The tag this year is expected to pay about $16 million. For Godwin, who could command $20 million or more in average annual value on a new contract, that'd be a steal. Try to win one more with Tom Brady? It'd make sense if that was Tampa's plan. They're scheduled to see both Antonio Brown and Rob Gronkowski hit free agency as well.


Had Godwin shaken free, he'd have been the perfect fit in New England as an inside-out threat who can run every route and create explosive plays. He was better in 2019 after dealing with injury in 2020. But when healthy, he's special.

Our odds of Godwin landing with the Patriots: 30/1


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What happens with Robinson could hinge on whether or not members of the Bears front office feel as though they need to do whatever they can to remain employed. That's often how these things go, and it looks like everyone in Chicago is skating on thin ice.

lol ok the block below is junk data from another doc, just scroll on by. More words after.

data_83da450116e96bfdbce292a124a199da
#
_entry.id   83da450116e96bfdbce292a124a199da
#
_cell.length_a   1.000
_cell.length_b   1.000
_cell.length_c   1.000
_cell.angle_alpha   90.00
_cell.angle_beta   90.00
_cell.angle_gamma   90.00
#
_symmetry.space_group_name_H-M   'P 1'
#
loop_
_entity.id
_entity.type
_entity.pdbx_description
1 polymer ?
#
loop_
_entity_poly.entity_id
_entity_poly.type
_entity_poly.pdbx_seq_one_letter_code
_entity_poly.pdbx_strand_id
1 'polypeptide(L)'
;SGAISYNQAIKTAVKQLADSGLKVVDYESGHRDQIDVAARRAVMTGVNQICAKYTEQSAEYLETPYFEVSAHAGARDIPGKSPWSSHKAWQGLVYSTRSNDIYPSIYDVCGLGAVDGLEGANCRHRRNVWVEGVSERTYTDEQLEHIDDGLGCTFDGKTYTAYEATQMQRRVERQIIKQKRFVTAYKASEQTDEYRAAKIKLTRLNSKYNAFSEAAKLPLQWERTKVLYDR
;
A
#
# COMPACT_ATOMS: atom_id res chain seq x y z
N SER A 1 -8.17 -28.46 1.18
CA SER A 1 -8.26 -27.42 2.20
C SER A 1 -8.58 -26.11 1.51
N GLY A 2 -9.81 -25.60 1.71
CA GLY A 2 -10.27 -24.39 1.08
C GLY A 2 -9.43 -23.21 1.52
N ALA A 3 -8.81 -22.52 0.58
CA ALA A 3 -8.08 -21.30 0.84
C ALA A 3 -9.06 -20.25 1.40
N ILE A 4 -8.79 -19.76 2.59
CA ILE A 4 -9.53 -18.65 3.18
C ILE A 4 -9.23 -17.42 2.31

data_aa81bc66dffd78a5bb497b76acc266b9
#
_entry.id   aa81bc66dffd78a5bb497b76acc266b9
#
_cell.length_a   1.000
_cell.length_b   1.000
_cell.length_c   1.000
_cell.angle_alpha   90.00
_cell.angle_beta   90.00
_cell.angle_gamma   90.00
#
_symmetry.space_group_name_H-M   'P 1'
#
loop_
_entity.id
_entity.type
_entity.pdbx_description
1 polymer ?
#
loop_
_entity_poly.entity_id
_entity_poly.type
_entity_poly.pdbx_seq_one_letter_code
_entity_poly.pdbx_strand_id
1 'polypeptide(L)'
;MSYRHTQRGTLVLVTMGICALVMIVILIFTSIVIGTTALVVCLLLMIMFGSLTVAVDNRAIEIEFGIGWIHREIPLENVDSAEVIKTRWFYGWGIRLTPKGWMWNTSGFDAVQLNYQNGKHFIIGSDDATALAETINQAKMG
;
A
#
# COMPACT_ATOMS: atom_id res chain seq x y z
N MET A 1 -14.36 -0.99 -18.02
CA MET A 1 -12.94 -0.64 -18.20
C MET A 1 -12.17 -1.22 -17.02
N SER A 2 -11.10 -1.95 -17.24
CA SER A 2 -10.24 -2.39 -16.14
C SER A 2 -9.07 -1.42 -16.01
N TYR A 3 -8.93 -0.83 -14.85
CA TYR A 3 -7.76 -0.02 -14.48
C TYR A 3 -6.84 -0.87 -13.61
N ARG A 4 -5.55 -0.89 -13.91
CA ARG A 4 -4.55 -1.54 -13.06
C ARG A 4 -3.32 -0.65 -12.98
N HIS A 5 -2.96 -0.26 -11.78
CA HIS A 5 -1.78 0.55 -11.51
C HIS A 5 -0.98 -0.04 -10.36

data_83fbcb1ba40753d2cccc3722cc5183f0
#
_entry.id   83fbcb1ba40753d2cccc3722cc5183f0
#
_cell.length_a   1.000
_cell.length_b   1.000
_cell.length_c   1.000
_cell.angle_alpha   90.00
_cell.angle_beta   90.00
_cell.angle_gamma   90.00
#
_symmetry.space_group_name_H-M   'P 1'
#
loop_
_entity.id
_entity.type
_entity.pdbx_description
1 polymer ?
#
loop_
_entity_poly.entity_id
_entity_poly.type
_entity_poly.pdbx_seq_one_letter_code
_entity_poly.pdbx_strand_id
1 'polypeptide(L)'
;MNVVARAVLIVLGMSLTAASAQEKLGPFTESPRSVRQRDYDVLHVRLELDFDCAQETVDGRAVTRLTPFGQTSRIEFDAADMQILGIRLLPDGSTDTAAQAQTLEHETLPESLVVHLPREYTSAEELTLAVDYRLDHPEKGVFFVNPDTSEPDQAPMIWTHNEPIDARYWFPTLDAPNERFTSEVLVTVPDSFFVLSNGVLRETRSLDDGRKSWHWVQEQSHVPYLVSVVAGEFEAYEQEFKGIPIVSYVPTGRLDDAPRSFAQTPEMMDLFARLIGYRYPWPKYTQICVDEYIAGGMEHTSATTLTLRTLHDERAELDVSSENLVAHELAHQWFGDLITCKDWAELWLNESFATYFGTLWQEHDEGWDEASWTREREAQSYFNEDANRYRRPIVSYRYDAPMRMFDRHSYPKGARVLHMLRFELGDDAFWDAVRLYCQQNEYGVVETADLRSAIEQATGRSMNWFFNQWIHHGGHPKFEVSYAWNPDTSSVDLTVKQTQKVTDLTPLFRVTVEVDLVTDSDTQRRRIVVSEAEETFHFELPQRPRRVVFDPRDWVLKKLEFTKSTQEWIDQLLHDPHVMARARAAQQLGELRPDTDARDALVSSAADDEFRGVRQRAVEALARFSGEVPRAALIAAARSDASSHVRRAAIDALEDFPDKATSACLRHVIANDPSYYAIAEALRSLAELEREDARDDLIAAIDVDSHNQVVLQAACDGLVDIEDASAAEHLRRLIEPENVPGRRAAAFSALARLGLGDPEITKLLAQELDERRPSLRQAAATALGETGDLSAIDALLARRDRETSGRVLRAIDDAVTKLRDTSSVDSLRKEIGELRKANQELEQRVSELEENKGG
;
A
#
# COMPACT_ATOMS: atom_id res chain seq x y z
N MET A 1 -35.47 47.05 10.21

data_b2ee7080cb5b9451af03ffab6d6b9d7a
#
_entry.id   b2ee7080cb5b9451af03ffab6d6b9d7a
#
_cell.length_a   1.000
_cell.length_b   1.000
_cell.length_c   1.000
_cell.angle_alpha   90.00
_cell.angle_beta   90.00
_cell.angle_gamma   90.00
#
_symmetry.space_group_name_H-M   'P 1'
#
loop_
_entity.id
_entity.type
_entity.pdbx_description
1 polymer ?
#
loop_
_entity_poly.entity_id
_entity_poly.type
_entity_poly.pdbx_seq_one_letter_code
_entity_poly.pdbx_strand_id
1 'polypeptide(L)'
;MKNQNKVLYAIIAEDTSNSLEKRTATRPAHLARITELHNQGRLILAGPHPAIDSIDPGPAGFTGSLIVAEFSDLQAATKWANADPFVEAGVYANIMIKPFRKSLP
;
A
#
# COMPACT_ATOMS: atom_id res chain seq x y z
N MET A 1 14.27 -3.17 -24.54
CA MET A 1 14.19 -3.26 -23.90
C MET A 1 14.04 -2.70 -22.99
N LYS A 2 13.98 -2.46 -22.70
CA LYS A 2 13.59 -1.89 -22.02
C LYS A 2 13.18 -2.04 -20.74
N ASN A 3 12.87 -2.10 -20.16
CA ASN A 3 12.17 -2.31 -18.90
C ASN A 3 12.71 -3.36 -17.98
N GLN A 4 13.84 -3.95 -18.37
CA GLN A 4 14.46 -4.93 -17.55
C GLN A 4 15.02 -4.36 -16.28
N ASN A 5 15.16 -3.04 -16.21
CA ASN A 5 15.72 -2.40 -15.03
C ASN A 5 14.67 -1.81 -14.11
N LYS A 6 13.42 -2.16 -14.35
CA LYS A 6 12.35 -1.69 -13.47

If that's the case, then Robinson could be tagged. He's another in-his-prime force who could make about $20 million per year on a new deal. Playing with subpar quarterbacks throughout his pro career -- Blake Bortles and Mitch Trubisky among them -- he has still managed to establish himself as one of the best in the game.

He'd be able to do whatever the Patriots ask, but will he be free? And even if he hits the market, would the Patriots be willing to meet his demands? They paid out $11 million in cash for Julian Edelman in 2019. They'd have to go way above and beyond that for a player like Robinson.